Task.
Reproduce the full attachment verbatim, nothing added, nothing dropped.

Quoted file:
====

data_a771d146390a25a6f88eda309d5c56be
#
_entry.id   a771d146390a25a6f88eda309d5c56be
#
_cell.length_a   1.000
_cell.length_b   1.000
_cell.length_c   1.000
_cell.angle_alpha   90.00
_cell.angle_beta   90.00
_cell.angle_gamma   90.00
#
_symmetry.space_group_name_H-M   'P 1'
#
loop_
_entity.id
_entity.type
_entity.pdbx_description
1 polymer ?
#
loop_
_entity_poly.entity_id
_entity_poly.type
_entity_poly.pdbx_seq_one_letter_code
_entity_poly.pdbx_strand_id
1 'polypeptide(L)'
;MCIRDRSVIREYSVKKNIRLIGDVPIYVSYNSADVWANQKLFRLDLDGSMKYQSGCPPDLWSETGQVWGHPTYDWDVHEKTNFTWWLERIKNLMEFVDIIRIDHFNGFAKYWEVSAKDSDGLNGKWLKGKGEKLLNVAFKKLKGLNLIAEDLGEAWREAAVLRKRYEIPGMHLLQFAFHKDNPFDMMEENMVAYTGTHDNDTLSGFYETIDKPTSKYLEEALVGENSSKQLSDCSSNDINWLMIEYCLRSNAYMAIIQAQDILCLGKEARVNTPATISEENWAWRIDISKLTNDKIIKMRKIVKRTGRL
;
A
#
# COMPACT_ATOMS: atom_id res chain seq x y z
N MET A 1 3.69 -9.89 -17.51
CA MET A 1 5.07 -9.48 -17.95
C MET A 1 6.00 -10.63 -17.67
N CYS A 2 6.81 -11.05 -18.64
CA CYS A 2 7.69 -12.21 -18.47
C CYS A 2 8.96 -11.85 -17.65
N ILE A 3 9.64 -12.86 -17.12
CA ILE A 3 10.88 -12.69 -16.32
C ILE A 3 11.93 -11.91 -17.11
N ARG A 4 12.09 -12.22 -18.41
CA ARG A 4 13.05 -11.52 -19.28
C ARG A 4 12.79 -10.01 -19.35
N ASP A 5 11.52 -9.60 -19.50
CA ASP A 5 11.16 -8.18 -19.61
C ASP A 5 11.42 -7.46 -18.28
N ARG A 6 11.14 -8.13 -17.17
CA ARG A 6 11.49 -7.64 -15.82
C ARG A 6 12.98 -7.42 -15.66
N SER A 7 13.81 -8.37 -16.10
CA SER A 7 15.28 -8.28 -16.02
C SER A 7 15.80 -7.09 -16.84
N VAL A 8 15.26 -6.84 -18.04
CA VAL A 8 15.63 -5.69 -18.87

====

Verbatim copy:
data_a771d146390a25a6f88eda309d5c56be
#
_entry.id   a771d146390a25a6f88eda309d5c56be
#
_cell.length_a   1.000
_cell.length_b   1.000
_cell.length_c   1.000
_cell.angle_alpha   90.00
_cell.angle_beta   90.00
_cell.angle_gamma   90.00
#
_symmetry.space_group_name_H-M   'P 1'
#
loop_
_entity.id
_entity.type
_entity.pdbx_description
1 polymer ?
#
loop_
_entity_poly.entity_id
_entity_poly.type
_entity_poly.pdbx_seq_one_letter_code
_entity_poly.pdbx_strand_id
1 'polypeptide(L)'
;MCIRDRSVIREYSVKKNIRLIGDVPIYVSYNSADVWANQKLFRLDLDGSMKYQSGCPPDLWSETGQVWGHPTYDWDVHEKTNFTWWLERIKNLMEFVDIIRIDHFNGFAKYWEVSAKDSDGLNGKWLKGKGEKLLNVAFKKLKGLNLIAEDLGEAWREAAVLRKRYEIPGMHLLQFAFHKDNPFDMMEENMVAYTGTHDNDTLSGFYETIDKPTSKYLEEALVGENSSKQLSDCSSNDINWLMIEYCLRSNAYMAIIQAQDILCLGKEARVNTPATISEENWAWRIDISKLTNDKIIKMRKIVKRTGRL
;
A
#
# COMPACT_ATOMS: atom_id res chain seq x y z
N MET A 1 3.69 -9.89 -17.51
CA MET A 1 5.07 -9.48 -17.95
C MET A 1 6.00 -10.63 -17.67
N CYS A 2 6.81 -11.05 -18.64
CA CYS A 2 7.69 -12.21 -18.47
C CYS A 2 8.96 -11.85 -17.65
N ILE A 3 9.64 -12.86 -17.12
CA ILE A 3 10.88 -12.69 -16.32
C ILE A 3 11.93 -11.91 -17.11
N ARG A 4 12.09 -12.22 -18.41
CA ARG A 4 13.05 -11.52 -19.28
C ARG A 4 12.79 -10.01 -19.35
N ASP A 5 11.52 -9.60 -19.50
CA ASP A 5 11.16 -8.18 -19.61
C ASP A 5 11.42 -7.46 -18.28
N ARG A 6 11.14 -8.13 -17.17
CA ARG A 6 11.49 -7.64 -15.82
C ARG A 6 12.98 -7.42 -15.66
N SER A 7 13.81 -8.37 -16.10
CA SER A 7 15.28 -8.28 -16.02
C SER A 7 15.80 -7.09 -16.84
N VAL A 8 15.26 -6.84 -18.04
CA VAL A 8 15.63 -5.69 -18.87